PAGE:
Relationship Advice

Not Seaworthy

young woman in thoughtful pose

I have a question that may be something I alone can answer, but perhaps you can assist. Here's hoping.

I love my boyfriend. He is a wonderful man, with a great heart and soul. No one else could care for me as deeply as he does. We've been together three years, and although marriage has been brought up in passing, we've never discussed it at length. It's reached the point I feel if I am not going to marry him, I should let him go.

He hasn't pressured me, asked about forever, or anything of that nature. But I know if I said today "let's get married," that would be all I needed to say. We have a good give-and-take relationship, but I still wonder. Would it work, would I be happy, would we end up like so many others in a dreadful relationship 20 years down the road?

I look at other men and think what my life might be like if I were with them and consider "trying them out" so to speak. I go back and forth on this and don't know if it's just my young age, 23, the fact that by nature I am indecisive, or if I am, as another of your reader's wrote, only 99% in love with him.

I don't want to wait until there's a big white dress in my closet to realize I'm on the wrong path.

Addie


Addie, we use the word "love" in this context. Love is what you feel for the one you want to be with for the rest of your life. That word in relationship to anyone else is not love. For example, I love him but he's hitting on my sister, or I love him but I can picture myself with other men, or I love him but anything else… That's not love. It's desperation, wish, hope, desire, innate need, or even a craving to be abused. But it's not love.

How do we know you don't love him? You are already predicting the relationship's demise. You are leaving yourself an out. You've left the hatch on the submarine open. If you marry, expect to hear the rushing of water, the bonging of the alarm, and the cry to abandon ship.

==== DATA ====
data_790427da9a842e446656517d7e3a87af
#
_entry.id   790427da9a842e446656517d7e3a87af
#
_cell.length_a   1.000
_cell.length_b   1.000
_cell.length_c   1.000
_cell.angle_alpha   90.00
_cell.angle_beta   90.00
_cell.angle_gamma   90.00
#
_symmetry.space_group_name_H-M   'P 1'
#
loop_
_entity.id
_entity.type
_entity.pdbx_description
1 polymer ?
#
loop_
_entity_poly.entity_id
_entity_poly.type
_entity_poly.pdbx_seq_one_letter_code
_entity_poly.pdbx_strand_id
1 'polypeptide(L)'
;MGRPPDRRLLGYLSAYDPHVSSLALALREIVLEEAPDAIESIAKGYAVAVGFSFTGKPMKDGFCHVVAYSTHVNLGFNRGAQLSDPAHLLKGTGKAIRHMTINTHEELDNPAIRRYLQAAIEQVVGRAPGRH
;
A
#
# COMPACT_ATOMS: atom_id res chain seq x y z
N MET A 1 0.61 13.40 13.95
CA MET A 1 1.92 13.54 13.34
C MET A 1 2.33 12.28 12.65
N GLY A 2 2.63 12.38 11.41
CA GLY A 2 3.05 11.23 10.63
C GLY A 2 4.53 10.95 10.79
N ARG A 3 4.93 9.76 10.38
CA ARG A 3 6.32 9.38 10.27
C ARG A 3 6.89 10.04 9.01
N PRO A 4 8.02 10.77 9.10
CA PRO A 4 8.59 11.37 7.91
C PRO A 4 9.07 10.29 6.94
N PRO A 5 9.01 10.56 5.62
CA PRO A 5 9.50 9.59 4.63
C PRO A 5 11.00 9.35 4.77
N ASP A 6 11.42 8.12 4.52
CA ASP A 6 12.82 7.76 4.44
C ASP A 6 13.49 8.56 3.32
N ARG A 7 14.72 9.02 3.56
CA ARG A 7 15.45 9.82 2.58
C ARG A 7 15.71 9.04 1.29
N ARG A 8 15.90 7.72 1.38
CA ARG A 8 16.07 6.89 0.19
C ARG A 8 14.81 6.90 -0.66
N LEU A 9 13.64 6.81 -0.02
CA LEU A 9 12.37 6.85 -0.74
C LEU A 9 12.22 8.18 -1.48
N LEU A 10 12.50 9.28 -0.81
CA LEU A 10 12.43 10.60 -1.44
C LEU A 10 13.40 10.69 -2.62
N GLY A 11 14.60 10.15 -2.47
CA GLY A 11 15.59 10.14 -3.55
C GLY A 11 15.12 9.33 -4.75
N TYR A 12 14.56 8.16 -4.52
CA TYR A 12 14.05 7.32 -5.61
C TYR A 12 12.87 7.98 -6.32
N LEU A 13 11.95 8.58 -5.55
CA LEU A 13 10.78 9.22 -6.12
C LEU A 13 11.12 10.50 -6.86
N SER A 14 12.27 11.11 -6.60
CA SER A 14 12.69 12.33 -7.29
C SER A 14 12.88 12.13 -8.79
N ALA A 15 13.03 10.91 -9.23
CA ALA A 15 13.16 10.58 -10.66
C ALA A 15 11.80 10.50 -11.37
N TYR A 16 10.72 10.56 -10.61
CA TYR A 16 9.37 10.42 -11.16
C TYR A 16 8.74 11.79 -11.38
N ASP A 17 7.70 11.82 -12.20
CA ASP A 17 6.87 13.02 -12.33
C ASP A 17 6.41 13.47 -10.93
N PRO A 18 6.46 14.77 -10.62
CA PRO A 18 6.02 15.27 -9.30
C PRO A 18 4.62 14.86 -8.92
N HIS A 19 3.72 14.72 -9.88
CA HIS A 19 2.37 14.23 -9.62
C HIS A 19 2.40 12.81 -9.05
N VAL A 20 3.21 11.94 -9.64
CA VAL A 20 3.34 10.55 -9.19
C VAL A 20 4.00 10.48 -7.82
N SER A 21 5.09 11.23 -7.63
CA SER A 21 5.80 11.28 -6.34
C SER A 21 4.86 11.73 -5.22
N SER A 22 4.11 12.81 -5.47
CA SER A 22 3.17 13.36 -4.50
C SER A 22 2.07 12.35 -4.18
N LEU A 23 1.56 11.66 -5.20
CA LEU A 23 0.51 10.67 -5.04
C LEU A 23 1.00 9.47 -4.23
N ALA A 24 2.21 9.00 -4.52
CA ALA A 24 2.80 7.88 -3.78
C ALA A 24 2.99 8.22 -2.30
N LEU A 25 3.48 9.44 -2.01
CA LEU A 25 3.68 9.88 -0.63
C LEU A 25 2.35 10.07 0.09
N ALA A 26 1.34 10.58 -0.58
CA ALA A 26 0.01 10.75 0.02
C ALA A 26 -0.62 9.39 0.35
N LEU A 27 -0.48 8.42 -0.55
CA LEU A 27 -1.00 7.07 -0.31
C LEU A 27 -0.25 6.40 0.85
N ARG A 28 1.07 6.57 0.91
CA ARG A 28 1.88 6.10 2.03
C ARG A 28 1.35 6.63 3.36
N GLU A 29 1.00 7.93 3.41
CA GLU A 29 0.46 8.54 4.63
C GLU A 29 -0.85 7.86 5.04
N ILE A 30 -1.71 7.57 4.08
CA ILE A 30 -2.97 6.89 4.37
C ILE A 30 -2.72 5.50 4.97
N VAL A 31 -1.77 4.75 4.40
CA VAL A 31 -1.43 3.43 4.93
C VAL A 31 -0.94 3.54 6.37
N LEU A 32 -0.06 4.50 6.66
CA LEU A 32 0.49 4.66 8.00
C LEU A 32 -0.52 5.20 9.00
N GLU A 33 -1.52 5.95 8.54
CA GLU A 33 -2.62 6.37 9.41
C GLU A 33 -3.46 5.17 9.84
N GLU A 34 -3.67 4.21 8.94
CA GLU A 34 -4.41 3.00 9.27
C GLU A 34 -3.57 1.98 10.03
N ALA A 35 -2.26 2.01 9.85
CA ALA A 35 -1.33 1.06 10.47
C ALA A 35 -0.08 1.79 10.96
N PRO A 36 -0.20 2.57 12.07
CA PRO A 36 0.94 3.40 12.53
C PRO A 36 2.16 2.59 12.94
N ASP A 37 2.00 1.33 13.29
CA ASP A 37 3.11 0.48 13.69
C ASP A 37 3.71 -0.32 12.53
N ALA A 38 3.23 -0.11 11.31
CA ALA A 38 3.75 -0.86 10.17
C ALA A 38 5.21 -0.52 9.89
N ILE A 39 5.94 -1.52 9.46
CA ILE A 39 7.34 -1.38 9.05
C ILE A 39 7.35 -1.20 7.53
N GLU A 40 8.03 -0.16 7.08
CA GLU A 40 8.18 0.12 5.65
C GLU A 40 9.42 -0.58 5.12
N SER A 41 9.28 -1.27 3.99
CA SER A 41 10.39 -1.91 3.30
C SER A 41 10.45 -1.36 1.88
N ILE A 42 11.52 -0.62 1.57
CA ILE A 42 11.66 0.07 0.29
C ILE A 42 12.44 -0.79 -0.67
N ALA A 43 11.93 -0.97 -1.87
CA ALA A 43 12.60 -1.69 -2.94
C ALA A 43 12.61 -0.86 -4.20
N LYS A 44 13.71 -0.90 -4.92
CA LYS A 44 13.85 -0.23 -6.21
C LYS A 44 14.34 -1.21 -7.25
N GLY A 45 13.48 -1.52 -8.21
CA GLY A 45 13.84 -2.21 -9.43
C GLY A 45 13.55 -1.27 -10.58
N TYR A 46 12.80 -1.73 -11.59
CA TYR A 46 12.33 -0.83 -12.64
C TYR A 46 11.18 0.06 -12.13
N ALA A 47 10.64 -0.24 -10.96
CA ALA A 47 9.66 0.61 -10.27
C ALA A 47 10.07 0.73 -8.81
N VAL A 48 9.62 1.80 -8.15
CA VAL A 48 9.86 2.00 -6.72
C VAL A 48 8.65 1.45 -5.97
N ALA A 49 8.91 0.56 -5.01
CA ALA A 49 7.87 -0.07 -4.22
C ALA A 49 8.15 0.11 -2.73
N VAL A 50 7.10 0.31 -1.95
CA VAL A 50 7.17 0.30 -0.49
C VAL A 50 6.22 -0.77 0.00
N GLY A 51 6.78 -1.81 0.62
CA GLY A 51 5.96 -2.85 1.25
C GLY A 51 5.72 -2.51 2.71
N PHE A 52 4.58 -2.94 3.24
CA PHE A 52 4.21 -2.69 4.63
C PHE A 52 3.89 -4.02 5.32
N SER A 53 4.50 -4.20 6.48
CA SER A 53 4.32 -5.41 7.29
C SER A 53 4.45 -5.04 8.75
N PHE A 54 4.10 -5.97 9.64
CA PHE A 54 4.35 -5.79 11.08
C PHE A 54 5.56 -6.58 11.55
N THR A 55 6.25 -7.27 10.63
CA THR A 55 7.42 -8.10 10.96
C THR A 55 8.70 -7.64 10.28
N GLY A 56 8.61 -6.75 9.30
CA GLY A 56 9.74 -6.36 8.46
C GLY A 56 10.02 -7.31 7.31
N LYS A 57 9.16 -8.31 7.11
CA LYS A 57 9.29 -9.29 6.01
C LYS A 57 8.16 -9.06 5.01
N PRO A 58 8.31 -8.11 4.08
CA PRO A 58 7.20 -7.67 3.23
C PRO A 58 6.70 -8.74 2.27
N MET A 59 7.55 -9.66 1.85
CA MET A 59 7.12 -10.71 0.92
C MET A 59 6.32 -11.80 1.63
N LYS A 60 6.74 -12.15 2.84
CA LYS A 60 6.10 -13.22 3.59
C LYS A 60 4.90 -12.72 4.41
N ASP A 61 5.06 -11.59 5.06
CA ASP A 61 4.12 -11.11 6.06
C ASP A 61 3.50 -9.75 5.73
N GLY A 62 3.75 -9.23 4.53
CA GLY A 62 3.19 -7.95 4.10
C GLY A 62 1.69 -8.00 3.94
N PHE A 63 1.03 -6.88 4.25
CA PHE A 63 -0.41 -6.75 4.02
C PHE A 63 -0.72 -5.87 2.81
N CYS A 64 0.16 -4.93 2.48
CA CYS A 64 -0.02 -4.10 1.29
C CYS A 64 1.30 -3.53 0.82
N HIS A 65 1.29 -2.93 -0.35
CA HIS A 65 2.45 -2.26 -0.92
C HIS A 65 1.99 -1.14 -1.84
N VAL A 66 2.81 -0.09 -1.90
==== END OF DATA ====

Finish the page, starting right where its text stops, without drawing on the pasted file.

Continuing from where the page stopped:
Some research has looked at who fares better in relationships: people who follow their gut feelings, or people who weigh pros and cons. That research tilts in favor of the gut feeling people. They are more likely to stay in a relationship which lasts. Why is that true? You have an emotional stake in your gut. The "reasons" for staying with someone are head stuff. Head stuff can change, and head stuff doesn't involve you personally.

Another way of saying this is Occam's razor. The simplest answer is usually best. There are no extra parts to go wrong. The complicated answer has failure built into it.

Wayne & Tamara

Epilogue

I appreciate your candid and prompt response. It confirms what I believed to be true. Although I feel pain and sadness for what I have to do, your response gave me the last bit of a push I needed to actually do it. Thank you very much, you are just wonderful!

Addie


Addie, your feeling of relief proves this is the right decision. Like all good people, you do not want to hurt someone else. But just as a doctor often must inflict pain in order to cure a problem, so you must inflict pain in ending this relationship. The greater injustice would be to do nothing.

Doing what you must doesn't make you a bad person. It makes you a mature person. Some days we get to dance all night. Other days we have to scrub floors. The test in life is that we do the appropriate thing, whether it is easy and pleasurable or not.

Tamara